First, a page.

The company announced that it will invest 15% of its net profit in bitcoin to “diversify” the reserves that support the USDT stablecoin, with the aim of pegging it at a 1-to-1 exchange rate with the dollar.
The amount amounts to about $222 million, based on the company’s latest report, which provides a breakdown of the assets that make up the USDT’s reserves.
Tether reported a net profit of $1.48 billion in March bringing its total USDT excess reserves to $2.44 billion.
USDT is the largest stablecoin on the market, with more than $82.8 billion in supply in circulation, according to data from CoinGecko. It competes with Circle’s USD Coin and Binance’s BUSD.
Stablecoins are used by investors to “enter” and “exit” cryptocurrency positions without converting their money back into fiat.
“The decision to invest in bitcoin, the world’s first and largest cryptocurrency, is based on its strength and potential as an investment asset,” said Tether’s CTO Paolo Ardoino.
“Bitcoin has consistently proven its resilience and has emerged as a long-term ‘store of value’ with significant growth potential. Its limited supply, decentralized nature and widespread adoption have positioned bitcoin as a preferred choice among both institutional and retail investors.”
The move will make Tether a major bitcoin holder, following moves by several notable investors such as Paul Tudor Jones and MicroStrategy boss Michael Saylor to accumulate huge holdings in the belief that the cryptocurrency is immune to the effects of currency devaluation and inflation.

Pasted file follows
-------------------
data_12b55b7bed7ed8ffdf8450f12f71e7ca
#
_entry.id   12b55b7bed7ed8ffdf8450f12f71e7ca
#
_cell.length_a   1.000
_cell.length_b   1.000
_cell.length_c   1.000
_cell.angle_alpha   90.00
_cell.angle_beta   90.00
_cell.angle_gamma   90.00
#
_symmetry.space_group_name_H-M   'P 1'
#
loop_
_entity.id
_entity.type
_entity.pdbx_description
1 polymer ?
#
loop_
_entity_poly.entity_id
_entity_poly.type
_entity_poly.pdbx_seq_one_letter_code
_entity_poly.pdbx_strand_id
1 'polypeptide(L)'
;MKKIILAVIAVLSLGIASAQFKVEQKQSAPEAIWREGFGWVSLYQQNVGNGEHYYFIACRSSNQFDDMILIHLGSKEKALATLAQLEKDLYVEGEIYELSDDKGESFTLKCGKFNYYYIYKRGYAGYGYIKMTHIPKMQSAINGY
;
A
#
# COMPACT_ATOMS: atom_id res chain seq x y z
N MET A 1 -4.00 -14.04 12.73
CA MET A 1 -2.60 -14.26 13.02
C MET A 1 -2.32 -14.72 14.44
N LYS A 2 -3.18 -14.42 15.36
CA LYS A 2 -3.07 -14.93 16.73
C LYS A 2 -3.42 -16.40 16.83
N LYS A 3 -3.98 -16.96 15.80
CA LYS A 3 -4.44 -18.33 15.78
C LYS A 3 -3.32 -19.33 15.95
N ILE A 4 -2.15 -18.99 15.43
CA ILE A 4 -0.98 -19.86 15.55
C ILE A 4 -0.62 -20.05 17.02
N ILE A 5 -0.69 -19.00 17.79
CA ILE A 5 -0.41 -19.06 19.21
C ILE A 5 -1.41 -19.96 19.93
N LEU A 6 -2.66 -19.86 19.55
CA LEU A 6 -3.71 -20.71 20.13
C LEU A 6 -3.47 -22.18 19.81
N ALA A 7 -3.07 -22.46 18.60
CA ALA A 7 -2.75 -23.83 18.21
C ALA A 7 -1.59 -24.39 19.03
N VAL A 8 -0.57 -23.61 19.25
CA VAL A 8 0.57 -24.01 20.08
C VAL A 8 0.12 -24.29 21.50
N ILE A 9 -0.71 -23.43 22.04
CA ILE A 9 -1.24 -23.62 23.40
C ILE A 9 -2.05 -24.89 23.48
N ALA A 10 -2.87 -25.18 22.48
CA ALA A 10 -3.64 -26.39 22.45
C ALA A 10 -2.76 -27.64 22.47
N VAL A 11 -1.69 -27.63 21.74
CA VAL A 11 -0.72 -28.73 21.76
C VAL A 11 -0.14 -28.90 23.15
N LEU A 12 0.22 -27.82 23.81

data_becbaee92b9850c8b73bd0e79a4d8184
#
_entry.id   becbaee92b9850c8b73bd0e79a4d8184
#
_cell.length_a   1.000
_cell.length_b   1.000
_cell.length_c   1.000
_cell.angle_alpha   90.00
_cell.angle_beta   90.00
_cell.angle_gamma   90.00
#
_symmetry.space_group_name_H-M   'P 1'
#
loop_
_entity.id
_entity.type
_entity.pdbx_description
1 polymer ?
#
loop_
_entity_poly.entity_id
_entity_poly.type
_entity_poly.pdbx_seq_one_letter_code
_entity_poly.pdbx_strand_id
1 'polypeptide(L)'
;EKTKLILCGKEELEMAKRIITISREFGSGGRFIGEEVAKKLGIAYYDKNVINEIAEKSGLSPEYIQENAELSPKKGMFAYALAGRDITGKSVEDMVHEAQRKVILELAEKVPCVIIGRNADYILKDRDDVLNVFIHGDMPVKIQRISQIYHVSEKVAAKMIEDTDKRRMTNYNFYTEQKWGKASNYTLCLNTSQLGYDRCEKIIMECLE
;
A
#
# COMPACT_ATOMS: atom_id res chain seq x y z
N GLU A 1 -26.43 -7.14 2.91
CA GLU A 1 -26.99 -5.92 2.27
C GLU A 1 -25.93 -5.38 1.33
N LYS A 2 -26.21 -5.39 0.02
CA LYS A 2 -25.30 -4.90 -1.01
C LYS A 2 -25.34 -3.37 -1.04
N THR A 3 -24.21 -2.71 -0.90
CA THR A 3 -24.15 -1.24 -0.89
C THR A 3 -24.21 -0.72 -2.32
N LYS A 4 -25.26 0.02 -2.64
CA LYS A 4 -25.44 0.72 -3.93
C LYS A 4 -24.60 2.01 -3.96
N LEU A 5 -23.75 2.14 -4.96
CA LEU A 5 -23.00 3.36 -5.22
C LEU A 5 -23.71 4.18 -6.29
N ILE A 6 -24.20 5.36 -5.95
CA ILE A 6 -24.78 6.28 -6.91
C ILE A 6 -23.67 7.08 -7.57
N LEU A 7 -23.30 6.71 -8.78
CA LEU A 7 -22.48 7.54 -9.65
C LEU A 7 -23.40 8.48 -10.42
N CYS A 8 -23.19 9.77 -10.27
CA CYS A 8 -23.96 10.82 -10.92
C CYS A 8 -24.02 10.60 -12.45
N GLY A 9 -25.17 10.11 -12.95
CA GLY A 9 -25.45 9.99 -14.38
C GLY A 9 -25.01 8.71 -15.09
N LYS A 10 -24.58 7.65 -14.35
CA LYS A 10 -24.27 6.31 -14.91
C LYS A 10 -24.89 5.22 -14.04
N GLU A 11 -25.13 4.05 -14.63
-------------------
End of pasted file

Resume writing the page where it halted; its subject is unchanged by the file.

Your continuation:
Analysts and investors told CNBC earlier this year that bitcoin could receive a boost due to the influence of so-called “whales” – market players with significant financial clout, allowing them to buy huge amounts of tokens.
Tether’s methods of maintaining the $1 exchange rate for its stablecoin have caused controversy in the past due to concerns about the quality of its reserves. Previously, the company held much of its reserves in commercial paper – a form of short-term, unsecured debt issued by companies. This is considered less secure than other forms of debt, such as US Treasury bills.
Tether has tried to allay investors’ fears by rotating commercial paper and replacing it only with U.S. Treasury securities.
In February, the company said it had reduced its commercial paper to zero.
USDT and issuer Tether remain a source of controversy in the market with the US Department of Justice investigating its executives for possible bank fraud.
Stablecoins have already been a major issue for regulators, who are trying to figure out how to keep the industry under control following the collapse of several notable companies in the space, which caused rumblings in the cryptocurrency market.
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